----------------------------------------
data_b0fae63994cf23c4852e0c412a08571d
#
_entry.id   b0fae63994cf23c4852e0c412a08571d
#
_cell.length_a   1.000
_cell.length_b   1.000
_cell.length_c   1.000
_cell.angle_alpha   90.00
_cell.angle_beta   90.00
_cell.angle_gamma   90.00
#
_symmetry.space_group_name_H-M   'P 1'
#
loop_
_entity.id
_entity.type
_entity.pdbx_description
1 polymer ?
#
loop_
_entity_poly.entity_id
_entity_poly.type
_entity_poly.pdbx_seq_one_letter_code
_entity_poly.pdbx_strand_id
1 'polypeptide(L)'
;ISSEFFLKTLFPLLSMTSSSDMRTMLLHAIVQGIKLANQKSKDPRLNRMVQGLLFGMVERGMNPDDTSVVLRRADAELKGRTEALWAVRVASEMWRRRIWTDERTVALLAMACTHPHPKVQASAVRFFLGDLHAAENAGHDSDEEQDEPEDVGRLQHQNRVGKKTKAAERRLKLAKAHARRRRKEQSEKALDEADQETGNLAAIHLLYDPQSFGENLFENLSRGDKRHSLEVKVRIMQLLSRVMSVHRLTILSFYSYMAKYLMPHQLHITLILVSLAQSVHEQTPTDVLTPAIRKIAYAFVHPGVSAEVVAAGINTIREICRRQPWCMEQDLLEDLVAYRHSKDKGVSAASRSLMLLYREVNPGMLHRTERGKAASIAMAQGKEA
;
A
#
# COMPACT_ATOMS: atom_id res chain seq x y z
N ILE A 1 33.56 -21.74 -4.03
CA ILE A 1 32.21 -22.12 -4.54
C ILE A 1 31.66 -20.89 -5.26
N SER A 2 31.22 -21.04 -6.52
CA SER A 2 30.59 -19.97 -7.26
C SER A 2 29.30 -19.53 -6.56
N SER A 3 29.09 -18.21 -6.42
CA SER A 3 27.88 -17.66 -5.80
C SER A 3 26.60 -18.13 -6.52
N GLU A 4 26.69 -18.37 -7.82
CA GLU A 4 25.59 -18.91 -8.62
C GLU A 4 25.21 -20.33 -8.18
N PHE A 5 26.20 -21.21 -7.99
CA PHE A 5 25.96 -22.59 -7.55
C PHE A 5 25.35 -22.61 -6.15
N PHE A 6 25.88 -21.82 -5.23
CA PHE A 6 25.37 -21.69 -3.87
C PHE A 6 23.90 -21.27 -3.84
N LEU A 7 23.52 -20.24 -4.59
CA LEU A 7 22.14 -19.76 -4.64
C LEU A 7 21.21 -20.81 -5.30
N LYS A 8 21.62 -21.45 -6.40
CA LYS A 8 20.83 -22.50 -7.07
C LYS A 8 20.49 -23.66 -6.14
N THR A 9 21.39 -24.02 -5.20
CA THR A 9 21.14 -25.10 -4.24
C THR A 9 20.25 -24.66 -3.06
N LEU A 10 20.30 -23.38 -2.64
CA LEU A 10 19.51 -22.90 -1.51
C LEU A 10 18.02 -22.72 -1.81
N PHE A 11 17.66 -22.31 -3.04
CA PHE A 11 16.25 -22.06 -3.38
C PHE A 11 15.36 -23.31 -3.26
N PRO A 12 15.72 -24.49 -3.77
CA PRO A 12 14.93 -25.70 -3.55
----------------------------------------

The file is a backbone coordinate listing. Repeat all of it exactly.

data_b0fae63994cf23c4852e0c412a08571d
#
_entry.id   b0fae63994cf23c4852e0c412a08571d
#
_cell.length_a   1.000
_cell.length_b   1.000
_cell.length_c   1.000
_cell.angle_alpha   90.00
_cell.angle_beta   90.00
_cell.angle_gamma   90.00
#
_symmetry.space_group_name_H-M   'P 1'
#
loop_
_entity.id
_entity.type
_entity.pdbx_description
1 polymer ?
#
loop_
_entity_poly.entity_id
_entity_poly.type
_entity_poly.pdbx_seq_one_letter_code
_entity_poly.pdbx_strand_id
1 'polypeptide(L)'
;ISSEFFLKTLFPLLSMTSSSDMRTMLLHAIVQGIKLANQKSKDPRLNRMVQGLLFGMVERGMNPDDTSVVLRRADAELKGRTEALWAVRVASEMWRRRIWTDERTVALLAMACTHPHPKVQASAVRFFLGDLHAAENAGHDSDEEQDEPEDVGRLQHQNRVGKKTKAAERRLKLAKAHARRRRKEQSEKALDEADQETGNLAAIHLLYDPQSFGENLFENLSRGDKRHSLEVKVRIMQLLSRVMSVHRLTILSFYSYMAKYLMPHQLHITLILVSLAQSVHEQTPTDVLTPAIRKIAYAFVHPGVSAEVVAAGINTIREICRRQPWCMEQDLLEDLVAYRHSKDKGVSAASRSLMLLYREVNPGMLHRTERGKAASIAMAQGKEA
;
A
#
# COMPACT_ATOMS: atom_id res chain seq x y z
N ILE A 1 33.56 -21.74 -4.03
CA ILE A 1 32.21 -22.12 -4.54
C ILE A 1 31.66 -20.89 -5.26
N SER A 2 31.22 -21.04 -6.52
CA SER A 2 30.59 -19.97 -7.26
C SER A 2 29.30 -19.53 -6.56
N SER A 3 29.09 -18.21 -6.42
CA SER A 3 27.88 -17.66 -5.80
C SER A 3 26.60 -18.13 -6.52
N GLU A 4 26.69 -18.37 -7.82
CA GLU A 4 25.59 -18.91 -8.62
C GLU A 4 25.21 -20.33 -8.18
N PHE A 5 26.20 -21.21 -7.99
CA PHE A 5 25.96 -22.59 -7.55
C PHE A 5 25.35 -22.61 -6.15
N PHE A 6 25.88 -21.82 -5.23
CA PHE A 6 25.37 -21.69 -3.87
C PHE A 6 23.90 -21.27 -3.84
N LEU A 7 23.52 -20.24 -4.59
CA LEU A 7 22.14 -19.76 -4.64
C LEU A 7 21.21 -20.81 -5.30
N LYS A 8 21.62 -21.45 -6.40
CA LYS A 8 20.83 -22.50 -7.07
C LYS A 8 20.49 -23.66 -6.14
N THR A 9 21.39 -24.02 -5.20
CA THR A 9 21.14 -25.10 -4.24
C THR A 9 20.25 -24.66 -3.06
N LEU A 10 20.30 -23.38 -2.64
CA LEU A 10 19.51 -22.90 -1.51
C LEU A 10 18.02 -22.72 -1.81
N PHE A 11 17.66 -22.31 -3.04
CA PHE A 11 16.25 -22.06 -3.38
C PHE A 11 15.36 -23.31 -3.26
N PRO A 12 15.72 -24.49 -3.77
CA PRO A 12 14.93 -25.70 -3.55